Oct 4 | #EarlyLang

“Handling multiple proficiency and literacy levels in the same classroom”

from October 4, 2017

On October 4, language teachers from grades K-8, and beyond, met for the biweekly #EarlyLang chat. Participants discussed the proficiency levels in their classes, how to teach with multiple proficiency levels in one class, and offered suggestions on how to get students with little or no experience in the TL (target language) involved and participating.

Q1: What is the range of proficiency levels in your classes?

Most teachers have students grouped by age, leading to more than one proficiency level per class.  This is a definite challenge once students reach middle school, but is not necessarily easier in elementary school.  In the lower grades, most students range from Novice Low (NL) to Intermediate Mid (IM) as assessed by the ACTFL Assessment of Performance towards Proficiency in Languages (AAPPL).  @doriecp said that even native speakers do not perform above the intermediate level as they are not ready developmentally. For those few who have classes based on proficiency, they are primarily at the novice level for early years.  @windycitysenora reported that students stay at the novice level for a long time because of where they are developmentally and the shorter, less frequent classes.

Q2: Do you see any benefits to having multiple proficiency levels in the same class?

As with anything in education or life, there are pros and cons to mixed proficiency levels.  Some of the advantages are that native speakers or those with higher proficiency levels can be used as models for the rest of the class, they can help other students, and assist as peer helpers.  @Courtneysclase said, “I usually have my native speakers help me with tasks and that’s how others learn “apaga la luz” or other things.”

Native speakers can give input to other students; as many of us have experienced, students often listen better to other students.

Q3: How do you welcome a student who has minimal or no previous TL (Target Language)?

The group consensus was that student personality has a role to play.  Some students are able to jump right in and feel comfortable with uncertainty, others need more assurance and support. Some suggestions from the participants:

  • One suggestion was thematic units that recycle old material, the theme is new for everyone and it also provides an opportunity to review for those who need it.
  • Pairing the new student with a buddy, celebrating successes, or using a simple gesture to indicate comprehension can all help the new students feel more confident and therefore open to learning.
  • @PreKlanguages mentioned that providing too much explanation can cause them to be insecure; it is better to speak the TL and let them see how much they can actually understand. They will quickly adapt once they realize they can follow along with the rest of the class.

Q4: What challenges do you face with your mixed proficiency classes?

One of the main challenges is that of time.  A number of teachers mentioned that they have only 25 or 30 minute classes in which to reach all of their students.  Smaller class sizes can help, but younger students get distracted easily and may have difficulty waiting for the teacher to help them. Several teachers discussed students with IEPs, who are still working on proficiency in English; it can be challenging to meet other needs, too—504 plans, interventions, behavior plans.  Modifying texts for multiple levels within a class is yet another challenge.  @MundodePepita summed it up, “Variety of needs is the biggest challenge, in a short amount of time, & wild & wacky behaviors thrown into the mix.” In short, it is a daunting task, with many challenges depending a lot on the age of the students and the time given for classes.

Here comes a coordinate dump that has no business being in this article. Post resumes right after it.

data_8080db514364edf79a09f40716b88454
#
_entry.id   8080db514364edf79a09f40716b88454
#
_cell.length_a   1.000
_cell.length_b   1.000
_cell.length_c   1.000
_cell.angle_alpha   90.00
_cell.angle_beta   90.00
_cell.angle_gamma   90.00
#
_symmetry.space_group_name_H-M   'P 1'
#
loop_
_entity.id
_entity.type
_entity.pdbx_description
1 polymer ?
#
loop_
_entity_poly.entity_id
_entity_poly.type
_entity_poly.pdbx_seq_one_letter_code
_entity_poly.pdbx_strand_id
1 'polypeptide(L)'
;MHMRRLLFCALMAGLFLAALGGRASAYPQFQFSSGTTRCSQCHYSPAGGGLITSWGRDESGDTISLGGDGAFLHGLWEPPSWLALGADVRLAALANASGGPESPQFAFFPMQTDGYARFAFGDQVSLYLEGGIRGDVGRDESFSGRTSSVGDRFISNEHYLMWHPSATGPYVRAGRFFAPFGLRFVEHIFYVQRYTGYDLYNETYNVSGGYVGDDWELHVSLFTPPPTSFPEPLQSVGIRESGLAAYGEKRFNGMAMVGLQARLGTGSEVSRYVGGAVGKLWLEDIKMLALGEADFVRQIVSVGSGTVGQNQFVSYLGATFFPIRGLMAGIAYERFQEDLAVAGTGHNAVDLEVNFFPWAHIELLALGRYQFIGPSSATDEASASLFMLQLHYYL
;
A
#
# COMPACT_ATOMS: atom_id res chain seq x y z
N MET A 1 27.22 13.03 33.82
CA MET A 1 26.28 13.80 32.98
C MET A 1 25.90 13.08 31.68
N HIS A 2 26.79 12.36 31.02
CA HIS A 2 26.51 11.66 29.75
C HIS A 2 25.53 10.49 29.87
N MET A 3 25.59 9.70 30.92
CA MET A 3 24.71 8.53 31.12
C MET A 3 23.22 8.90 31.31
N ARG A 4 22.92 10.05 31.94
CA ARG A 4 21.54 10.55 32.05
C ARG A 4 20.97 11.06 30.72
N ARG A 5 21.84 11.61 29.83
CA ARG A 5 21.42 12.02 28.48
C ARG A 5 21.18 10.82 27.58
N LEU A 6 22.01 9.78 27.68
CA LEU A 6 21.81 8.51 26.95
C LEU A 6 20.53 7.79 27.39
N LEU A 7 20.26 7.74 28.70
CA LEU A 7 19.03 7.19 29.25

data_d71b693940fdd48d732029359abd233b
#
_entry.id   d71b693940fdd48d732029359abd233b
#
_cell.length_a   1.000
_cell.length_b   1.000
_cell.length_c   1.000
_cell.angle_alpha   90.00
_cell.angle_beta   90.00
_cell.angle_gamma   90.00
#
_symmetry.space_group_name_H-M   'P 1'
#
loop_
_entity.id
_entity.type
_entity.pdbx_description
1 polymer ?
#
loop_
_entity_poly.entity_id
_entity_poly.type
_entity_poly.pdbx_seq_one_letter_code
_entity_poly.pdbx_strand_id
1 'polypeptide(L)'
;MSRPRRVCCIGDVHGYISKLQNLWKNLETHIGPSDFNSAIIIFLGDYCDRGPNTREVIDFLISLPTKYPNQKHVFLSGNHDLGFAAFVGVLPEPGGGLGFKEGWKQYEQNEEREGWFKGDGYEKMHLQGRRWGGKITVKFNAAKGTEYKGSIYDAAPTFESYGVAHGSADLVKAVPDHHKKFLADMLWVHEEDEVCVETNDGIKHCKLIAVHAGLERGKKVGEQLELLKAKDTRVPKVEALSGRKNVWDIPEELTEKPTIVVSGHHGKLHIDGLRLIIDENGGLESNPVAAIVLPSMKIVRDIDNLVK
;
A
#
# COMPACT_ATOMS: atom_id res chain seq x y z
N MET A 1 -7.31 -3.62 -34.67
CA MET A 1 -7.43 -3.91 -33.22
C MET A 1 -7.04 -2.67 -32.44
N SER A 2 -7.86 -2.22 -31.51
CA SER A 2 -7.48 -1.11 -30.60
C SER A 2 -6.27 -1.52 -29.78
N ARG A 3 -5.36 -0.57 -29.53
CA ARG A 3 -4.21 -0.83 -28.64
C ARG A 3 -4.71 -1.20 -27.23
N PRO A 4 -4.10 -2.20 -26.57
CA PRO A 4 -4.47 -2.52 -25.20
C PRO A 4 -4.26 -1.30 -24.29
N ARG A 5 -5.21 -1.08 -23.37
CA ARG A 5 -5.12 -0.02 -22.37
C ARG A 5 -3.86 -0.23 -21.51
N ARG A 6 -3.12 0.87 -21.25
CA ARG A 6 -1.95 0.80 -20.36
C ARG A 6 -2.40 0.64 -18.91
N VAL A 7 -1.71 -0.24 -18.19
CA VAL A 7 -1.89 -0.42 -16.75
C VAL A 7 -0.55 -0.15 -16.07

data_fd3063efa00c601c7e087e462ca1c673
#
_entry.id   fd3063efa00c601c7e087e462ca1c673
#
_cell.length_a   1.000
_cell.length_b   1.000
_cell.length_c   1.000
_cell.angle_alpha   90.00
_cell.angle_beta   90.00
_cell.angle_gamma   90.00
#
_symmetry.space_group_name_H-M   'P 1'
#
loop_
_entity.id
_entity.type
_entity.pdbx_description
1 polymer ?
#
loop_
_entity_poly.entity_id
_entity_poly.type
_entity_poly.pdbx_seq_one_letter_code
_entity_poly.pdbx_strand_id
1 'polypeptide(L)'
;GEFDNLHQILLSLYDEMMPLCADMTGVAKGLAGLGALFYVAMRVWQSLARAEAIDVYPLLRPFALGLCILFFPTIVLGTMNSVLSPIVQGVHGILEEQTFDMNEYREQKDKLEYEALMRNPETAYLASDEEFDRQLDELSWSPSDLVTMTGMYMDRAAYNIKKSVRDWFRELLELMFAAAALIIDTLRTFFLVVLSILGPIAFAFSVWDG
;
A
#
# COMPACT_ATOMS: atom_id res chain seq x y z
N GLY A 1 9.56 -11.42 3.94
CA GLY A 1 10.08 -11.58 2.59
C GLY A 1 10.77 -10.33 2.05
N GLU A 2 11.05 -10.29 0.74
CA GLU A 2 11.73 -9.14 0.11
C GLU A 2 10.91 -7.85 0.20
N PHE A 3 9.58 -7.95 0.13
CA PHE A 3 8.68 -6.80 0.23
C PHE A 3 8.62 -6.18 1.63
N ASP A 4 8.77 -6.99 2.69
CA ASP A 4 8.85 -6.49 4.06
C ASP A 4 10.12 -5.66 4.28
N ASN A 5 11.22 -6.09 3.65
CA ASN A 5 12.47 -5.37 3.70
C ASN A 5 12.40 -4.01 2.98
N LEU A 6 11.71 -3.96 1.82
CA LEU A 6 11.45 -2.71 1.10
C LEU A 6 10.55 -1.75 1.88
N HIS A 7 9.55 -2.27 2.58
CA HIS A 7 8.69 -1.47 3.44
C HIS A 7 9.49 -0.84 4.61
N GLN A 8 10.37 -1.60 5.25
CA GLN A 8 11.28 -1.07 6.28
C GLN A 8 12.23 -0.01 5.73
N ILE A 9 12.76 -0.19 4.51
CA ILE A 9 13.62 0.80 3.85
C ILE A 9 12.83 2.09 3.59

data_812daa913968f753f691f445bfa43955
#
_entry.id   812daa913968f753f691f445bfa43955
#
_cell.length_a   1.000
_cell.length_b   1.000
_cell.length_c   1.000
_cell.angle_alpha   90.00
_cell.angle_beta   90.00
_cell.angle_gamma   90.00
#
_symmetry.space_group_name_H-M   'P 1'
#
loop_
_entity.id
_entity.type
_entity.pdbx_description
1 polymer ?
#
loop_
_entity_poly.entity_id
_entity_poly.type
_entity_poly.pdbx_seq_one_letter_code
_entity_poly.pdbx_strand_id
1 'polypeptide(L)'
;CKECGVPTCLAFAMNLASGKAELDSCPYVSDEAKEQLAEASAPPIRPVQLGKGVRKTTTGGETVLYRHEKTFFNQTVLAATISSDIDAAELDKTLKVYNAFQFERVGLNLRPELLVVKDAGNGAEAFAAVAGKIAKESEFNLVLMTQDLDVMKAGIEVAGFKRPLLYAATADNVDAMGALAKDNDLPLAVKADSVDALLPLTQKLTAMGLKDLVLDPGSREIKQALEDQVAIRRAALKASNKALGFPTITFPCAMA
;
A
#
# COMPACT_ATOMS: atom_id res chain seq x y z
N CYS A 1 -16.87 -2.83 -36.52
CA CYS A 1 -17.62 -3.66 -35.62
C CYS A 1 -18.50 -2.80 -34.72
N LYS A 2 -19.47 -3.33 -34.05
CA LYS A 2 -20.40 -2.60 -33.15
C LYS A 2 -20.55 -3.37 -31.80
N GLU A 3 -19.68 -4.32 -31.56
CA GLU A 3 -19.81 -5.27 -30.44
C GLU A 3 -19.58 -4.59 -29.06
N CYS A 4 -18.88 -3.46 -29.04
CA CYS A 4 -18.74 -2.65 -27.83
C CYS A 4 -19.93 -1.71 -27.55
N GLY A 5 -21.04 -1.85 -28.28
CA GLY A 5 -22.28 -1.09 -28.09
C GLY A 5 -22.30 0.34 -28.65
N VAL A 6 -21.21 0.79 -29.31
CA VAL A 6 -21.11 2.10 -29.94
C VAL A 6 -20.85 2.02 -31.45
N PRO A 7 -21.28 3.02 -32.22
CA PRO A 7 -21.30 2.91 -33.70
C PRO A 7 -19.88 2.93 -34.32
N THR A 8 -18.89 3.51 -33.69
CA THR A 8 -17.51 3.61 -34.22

Q5: How do you address the challenges of your mixed proficiency classes?

Two words: Comprehensible Input.  Teachers have to meet students where they are, provide instruction that they can understand, and give feedback to help students gain confidence and proficiency. Other suggestions included visual supports for assignments, spiraling the curriculum to recycle content and provide reinforcement/review, and use of common vocabulary important to the unit of study. Finally, some teachers recommended using mixed-ability partners/groups and providing opportunities for independent work while working with students who need extra help.

Reflaction (reflection + action)

Many participants discussed the need to better assess individual proficiency levels of their students. There were plans to implement centers more often, to find ways to facilitate interaction between students, and to use TL with all students. Several teachers mentioned best practices for students with IEPs as well as finding workshops that address meeting diverse needs, whether those are aimed at FL or gen ed.  Once again, the chat provided many opportunities to learn from our colleagues and consider new ways to improve our practice.

Thank you to all who participated in this #EarlyLang! Thank you to our lead moderator, Nathan Lutz‏ @(nathanlutz) for leading the chat and to our co-moderator Julie Speno (@mundodepepita) for helping guide the conversation. Thank you also to EMC School (@EMCSCHOOL) for sponsoring tonight’s chat and to      @SECottrell for making the question cards for the evening. The next chat is October 18, 2017 at 8 pm EST.  Hope to see you there.

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EMC School

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